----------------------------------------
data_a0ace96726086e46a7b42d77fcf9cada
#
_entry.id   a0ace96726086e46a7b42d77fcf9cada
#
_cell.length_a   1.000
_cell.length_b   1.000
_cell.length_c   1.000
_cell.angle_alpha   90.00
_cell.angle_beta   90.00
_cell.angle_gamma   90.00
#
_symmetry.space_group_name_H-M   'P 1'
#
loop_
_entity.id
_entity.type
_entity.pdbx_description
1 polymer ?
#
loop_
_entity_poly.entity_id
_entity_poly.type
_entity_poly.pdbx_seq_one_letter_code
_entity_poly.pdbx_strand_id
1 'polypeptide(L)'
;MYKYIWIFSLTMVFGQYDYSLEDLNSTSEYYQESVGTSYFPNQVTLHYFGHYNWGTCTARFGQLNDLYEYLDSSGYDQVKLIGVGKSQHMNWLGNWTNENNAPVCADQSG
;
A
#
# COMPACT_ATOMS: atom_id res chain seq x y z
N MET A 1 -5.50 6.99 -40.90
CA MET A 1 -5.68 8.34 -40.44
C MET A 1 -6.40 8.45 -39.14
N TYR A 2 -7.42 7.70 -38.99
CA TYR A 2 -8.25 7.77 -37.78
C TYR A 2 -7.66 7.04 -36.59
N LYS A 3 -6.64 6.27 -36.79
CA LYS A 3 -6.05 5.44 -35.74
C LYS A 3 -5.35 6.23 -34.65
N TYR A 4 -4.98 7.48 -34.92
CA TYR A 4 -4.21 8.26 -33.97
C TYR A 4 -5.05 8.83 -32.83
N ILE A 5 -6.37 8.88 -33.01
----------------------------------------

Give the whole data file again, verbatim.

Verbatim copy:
data_a0ace96726086e46a7b42d77fcf9cada
#
_entry.id   a0ace96726086e46a7b42d77fcf9cada
#
_cell.length_a   1.000
_cell.length_b   1.000
_cell.length_c   1.000
_cell.angle_alpha   90.00
_cell.angle_beta   90.00
_cell.angle_gamma   90.00
#
_symmetry.space_group_name_H-M   'P 1'
#
loop_
_entity.id
_entity.type
_entity.pdbx_description
1 polymer ?
#
loop_
_entity_poly.entity_id
_entity_poly.type
_entity_poly.pdbx_seq_one_letter_code
_entity_poly.pdbx_strand_id
1 'polypeptide(L)'
;MYKYIWIFSLTMVFGQYDYSLEDLNSTSEYYQESVGTSYFPNQVTLHYFGHYNWGTCTARFGQLNDLYEYLDSSGYDQVKLIGVGKSQHMNWLGNWTNENNAPVCADQSG
;
A
#
# COMPACT_ATOMS: atom_id res chain seq x y z
N MET A 1 -5.50 6.99 -40.90
CA MET A 1 -5.68 8.34 -40.44
C MET A 1 -6.40 8.45 -39.14
N TYR A 2 -7.42 7.70 -38.99
CA TYR A 2 -8.25 7.77 -37.78
C TYR A 2 -7.66 7.04 -36.59
N LYS A 3 -6.64 6.27 -36.79
CA LYS A 3 -6.05 5.44 -35.74
C LYS A 3 -5.35 6.23 -34.65
N TYR A 4 -4.98 7.48 -34.92
CA TYR A 4 -4.21 8.26 -33.97
C TYR A 4 -5.05 8.83 -32.83
N ILE A 5 -6.37 8.88 -33.01